What did people in the Facebook comments sections of major news websites have to say about the last month of Covid announcements? A new piece of social media sentiment analysis seeks to answer that very question.
The comments section on Facebook is often seen as a toxic place, but a new piece of sentiment analysis shows that is not always the case. And it suggests an unexpected bit of positivity around the country's Covid-19 response.
Anusha Rai, a data analyst at Auckland digital marketing agency Double, has been trawling through the Facebook comments on major news outlets' live streams of major Covid-19 announcements.
To gather up the sentiment, she used an open-source software tool called Vader, which is basically used to extract opinions from written text. It uses machine learning and natural language processing to do that, but requires some human input to make it work properly.
Rai used the tool to sort comments into positive, negative and neutral groups, and then compiled an average out of that. From the start of the re-emergence of community transmission until the end of August, that average sentiment generally came out positive.
"The data shows a clear bell curve shape, indicating that sentiment grew to a peak on 21-23 August before again rapidly dropping. The peak was the time the Cabinet was meeting to make a decision on the extension," said Rai.
Doing this sort of analysis isn't as simple as just plugging thousands of comments into a spreadsheet. After all, social media comments aren't written like a thesis or novel.
Can the tool handle sarcasm, or local idioms like "mean" meaning good? No, said Rai. "I actually had to manually go through a lot of the comments – it does not do well with sarcasm."
"That's been a pretty big problem with a lot of natural language processing, because sarcasm is quite hard to detect, so that's definitely one of the drawbacks. But Vader is also specific for social media, so it's pretty good at picking up social media sentiment in particular."
Among other features, it can also pick up emojis, and context. "In the context of the sentence, it's not just like the word 'mean' being bad, it does pick up on the whole context of the sentence."
Interestingly, Rai says a lot of negativity came in response not so much to the content of the announcement itself, but in response to other users. "Looking at the comments, a lot of the more negative comments were spam, or trolling and trying to get a rise out of people. The majority of them were quite neutral, just stating a point, or what was happening."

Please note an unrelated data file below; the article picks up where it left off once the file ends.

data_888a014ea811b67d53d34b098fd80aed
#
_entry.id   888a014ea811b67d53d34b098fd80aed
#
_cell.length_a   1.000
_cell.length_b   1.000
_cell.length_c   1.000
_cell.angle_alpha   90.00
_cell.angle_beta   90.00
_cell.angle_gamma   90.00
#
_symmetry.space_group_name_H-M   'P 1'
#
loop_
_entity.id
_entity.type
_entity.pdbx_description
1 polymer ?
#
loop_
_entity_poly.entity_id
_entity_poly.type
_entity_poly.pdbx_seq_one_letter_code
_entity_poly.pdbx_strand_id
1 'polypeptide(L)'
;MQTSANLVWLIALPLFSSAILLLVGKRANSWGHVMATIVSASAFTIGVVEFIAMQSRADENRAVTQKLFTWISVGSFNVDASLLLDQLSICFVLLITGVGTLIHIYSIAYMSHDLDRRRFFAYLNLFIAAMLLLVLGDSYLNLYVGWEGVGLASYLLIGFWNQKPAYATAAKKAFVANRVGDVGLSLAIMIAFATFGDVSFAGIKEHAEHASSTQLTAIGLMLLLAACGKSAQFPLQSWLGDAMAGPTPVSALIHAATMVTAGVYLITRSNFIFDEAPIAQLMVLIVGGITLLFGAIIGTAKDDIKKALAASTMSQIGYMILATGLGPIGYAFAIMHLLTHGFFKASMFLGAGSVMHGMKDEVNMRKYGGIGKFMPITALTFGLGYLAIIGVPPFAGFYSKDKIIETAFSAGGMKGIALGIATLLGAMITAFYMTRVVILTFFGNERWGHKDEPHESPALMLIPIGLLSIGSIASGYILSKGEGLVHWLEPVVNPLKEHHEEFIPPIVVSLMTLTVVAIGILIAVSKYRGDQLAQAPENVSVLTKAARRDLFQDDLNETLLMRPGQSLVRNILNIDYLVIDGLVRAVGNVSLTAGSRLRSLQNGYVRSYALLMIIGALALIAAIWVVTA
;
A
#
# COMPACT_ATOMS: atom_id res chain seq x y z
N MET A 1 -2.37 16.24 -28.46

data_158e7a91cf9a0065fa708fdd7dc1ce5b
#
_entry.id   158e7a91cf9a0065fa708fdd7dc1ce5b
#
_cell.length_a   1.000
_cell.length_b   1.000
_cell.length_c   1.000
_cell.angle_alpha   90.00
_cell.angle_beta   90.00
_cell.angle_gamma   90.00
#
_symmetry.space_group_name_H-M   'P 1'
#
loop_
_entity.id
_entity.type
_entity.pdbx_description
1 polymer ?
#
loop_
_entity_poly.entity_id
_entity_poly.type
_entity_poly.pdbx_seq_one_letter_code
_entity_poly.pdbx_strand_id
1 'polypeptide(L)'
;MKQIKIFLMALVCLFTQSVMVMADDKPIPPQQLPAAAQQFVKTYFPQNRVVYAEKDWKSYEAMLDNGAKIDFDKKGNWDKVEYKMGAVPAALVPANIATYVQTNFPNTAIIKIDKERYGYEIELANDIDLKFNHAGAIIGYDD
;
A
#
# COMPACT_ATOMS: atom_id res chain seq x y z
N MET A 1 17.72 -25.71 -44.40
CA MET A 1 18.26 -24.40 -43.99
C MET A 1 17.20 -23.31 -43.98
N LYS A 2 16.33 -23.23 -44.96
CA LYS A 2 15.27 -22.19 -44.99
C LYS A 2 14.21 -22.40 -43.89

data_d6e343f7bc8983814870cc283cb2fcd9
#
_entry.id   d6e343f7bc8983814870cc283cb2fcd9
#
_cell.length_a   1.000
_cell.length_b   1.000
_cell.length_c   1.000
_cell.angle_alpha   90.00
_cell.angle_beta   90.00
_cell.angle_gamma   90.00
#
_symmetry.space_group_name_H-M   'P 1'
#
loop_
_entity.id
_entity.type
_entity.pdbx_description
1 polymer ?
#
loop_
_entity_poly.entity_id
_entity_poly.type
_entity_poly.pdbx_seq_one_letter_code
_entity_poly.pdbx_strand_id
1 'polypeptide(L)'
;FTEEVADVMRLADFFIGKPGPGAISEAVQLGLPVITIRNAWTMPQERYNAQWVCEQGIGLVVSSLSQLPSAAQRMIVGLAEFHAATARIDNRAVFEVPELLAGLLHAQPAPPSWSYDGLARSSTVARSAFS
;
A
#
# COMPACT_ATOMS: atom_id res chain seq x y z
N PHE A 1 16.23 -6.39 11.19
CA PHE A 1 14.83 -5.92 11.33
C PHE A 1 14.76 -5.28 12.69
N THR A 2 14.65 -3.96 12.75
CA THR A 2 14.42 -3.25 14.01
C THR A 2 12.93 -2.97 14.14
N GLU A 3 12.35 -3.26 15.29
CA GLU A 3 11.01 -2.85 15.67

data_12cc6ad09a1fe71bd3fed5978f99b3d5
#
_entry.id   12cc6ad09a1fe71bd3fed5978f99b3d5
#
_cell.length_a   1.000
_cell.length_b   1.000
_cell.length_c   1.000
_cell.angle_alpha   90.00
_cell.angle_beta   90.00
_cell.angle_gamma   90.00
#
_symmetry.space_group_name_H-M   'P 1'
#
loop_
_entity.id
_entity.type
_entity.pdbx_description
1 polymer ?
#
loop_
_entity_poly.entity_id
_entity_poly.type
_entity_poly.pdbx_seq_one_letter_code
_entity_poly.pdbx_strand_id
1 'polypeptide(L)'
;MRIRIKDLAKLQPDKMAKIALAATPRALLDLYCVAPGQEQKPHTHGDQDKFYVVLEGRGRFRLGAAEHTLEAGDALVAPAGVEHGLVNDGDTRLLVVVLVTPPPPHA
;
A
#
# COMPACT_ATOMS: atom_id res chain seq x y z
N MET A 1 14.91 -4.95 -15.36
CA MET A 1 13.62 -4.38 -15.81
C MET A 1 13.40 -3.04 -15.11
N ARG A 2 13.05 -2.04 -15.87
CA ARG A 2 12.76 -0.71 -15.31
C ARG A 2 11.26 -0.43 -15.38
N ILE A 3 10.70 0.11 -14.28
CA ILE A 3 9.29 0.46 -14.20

Sometimes a negative comment would then provoke dozens of other negative comments addressed to the original comments in response.
Rai's research looked at a few other streams in detail, relating to specific events. She also addressed announcements around the election move, mandatory masking, going back into level three lockdown in Auckland, and then coming out of it.
As political events, Rai also analysed and averaged out the sentiment that was directed towards both Labour and National as parties, and towards Jacinda Ardern and Judith Collins as leader. "Using the comments from the 1pm updates I extracted the compound score for every sentence that mentioned Labour, National, Judith, Jacinda and then took an average for each of them for each of the days," said Rai.
In general terms, the sentiment still came out largely positive for all.
That data was also averaged out as a head to head on sentiment. While both leaders generally saw overall positive responses, on most days Labour and Ardern had more favourable sentiment than National and Collins. The one exception was August 17, the day on which the election was delayed.
So what is the fundamental usefulness of this analysis? Rai says part of it was about figuring out how New Zealanders felt about the return to Covid-19 restrictions, particularly after seeing a lot of negativity towards the country in the social threads on international news platforms.
"I was reading the comments on international news articles, and it was quite interesting – there were a lot of Americans being quite negative towards New Zealand, but often making stuff up, which I found quite interesting. I wanted to see what the New Zealand comments were like, and seeing if maybe there was a difference in sentiment over this lockdown, as different things happened."
And for Rai, there was also the motivation of trying to gauge what regular people were thinking, at a time when conversations about Covid-19 in the media were being dominated by a range of loud voices with large platforms. It's one of the big strengths of social media comment analysis, because it captures the views of those watching along to major events at home.